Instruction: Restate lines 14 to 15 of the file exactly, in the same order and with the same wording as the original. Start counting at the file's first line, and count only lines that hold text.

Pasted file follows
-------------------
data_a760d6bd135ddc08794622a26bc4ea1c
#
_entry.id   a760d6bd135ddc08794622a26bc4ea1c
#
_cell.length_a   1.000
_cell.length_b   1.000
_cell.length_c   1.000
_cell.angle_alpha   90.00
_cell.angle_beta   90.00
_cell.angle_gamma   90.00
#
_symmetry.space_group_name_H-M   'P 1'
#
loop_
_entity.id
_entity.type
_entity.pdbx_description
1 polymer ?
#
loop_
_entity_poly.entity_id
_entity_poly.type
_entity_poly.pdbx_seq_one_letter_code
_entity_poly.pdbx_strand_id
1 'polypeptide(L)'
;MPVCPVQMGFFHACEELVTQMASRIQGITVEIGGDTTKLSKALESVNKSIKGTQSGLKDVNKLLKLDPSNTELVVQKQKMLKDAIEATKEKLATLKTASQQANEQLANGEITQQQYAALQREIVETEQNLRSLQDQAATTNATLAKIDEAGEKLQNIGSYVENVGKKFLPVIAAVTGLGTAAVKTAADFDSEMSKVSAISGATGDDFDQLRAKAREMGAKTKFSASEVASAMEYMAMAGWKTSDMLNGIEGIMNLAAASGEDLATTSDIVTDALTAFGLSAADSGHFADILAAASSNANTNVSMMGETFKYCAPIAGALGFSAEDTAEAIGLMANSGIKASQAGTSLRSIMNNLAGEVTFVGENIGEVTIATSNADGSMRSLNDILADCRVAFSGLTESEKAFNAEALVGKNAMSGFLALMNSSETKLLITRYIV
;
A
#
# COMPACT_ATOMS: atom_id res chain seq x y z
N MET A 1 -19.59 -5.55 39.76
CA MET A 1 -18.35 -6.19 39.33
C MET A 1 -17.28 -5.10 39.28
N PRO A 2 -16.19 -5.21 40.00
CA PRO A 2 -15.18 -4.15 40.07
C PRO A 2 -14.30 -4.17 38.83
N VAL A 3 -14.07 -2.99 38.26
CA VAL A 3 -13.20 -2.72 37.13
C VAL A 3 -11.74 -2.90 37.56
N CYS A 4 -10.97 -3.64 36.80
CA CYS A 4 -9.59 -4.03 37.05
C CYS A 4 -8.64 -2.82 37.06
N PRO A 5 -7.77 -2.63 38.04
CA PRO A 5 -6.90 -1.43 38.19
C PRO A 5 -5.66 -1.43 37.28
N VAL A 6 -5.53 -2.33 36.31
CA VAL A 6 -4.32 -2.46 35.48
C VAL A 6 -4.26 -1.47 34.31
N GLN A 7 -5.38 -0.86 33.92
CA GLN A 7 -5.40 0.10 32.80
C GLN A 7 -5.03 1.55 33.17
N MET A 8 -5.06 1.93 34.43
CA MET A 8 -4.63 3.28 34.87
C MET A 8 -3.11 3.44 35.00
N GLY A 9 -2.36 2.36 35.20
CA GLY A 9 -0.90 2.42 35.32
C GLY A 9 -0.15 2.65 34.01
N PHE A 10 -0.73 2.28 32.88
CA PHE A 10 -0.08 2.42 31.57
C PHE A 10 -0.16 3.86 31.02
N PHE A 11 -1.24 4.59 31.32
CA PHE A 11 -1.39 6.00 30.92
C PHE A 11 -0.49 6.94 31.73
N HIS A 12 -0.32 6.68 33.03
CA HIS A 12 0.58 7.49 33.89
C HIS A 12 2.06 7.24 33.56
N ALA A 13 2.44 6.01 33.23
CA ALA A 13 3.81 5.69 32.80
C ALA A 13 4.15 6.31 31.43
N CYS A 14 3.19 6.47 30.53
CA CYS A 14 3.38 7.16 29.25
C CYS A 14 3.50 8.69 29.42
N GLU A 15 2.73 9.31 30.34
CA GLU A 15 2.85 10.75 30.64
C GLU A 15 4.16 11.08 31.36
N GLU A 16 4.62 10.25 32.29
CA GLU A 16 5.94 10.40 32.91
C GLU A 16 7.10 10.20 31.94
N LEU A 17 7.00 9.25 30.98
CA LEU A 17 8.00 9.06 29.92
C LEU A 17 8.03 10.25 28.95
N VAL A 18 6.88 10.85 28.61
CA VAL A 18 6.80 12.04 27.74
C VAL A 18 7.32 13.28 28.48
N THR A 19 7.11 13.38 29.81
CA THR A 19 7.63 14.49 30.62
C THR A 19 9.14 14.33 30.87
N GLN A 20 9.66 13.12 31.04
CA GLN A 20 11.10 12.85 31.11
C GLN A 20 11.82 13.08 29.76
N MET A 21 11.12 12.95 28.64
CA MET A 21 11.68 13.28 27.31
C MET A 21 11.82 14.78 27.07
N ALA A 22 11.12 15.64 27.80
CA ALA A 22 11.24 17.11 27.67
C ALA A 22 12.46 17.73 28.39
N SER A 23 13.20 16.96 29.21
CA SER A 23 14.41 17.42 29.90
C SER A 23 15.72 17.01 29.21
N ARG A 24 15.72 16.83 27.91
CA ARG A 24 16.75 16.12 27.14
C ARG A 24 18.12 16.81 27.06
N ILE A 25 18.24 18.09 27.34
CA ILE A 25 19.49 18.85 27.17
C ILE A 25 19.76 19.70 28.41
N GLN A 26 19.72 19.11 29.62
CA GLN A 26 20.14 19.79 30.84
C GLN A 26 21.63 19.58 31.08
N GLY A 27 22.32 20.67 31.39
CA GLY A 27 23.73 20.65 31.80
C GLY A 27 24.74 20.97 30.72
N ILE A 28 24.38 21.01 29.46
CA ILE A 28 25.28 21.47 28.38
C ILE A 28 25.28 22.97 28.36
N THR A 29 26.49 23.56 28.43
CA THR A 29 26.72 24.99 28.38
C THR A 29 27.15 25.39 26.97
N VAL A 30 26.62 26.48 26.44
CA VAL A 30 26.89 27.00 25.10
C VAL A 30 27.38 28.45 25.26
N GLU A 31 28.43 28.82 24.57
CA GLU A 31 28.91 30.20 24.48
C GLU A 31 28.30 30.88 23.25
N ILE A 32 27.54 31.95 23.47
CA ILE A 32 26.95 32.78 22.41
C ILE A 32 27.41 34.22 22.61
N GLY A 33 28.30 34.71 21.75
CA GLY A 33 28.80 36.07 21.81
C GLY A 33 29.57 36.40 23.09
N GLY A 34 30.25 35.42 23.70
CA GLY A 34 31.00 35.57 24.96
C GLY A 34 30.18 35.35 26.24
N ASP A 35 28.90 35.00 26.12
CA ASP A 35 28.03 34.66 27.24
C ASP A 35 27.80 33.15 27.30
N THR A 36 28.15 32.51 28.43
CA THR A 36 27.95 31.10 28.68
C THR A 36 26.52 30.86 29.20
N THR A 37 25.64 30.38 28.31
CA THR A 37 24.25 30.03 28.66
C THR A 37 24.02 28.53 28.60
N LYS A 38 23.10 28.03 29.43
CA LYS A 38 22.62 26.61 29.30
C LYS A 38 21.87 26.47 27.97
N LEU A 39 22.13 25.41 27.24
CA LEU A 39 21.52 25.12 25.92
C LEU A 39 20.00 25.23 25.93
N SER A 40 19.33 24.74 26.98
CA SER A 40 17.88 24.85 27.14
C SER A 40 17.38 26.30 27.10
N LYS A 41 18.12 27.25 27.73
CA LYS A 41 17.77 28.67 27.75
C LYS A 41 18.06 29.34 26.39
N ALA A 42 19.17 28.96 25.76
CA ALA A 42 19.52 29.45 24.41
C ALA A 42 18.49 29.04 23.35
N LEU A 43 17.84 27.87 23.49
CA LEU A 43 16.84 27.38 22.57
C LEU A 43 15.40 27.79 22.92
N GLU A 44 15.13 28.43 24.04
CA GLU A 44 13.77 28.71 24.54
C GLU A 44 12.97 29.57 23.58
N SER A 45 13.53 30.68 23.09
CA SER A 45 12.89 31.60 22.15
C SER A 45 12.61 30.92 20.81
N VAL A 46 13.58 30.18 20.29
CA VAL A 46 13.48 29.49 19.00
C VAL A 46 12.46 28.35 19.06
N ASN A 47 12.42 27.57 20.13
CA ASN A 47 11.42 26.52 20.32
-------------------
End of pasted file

loop_
_entity.id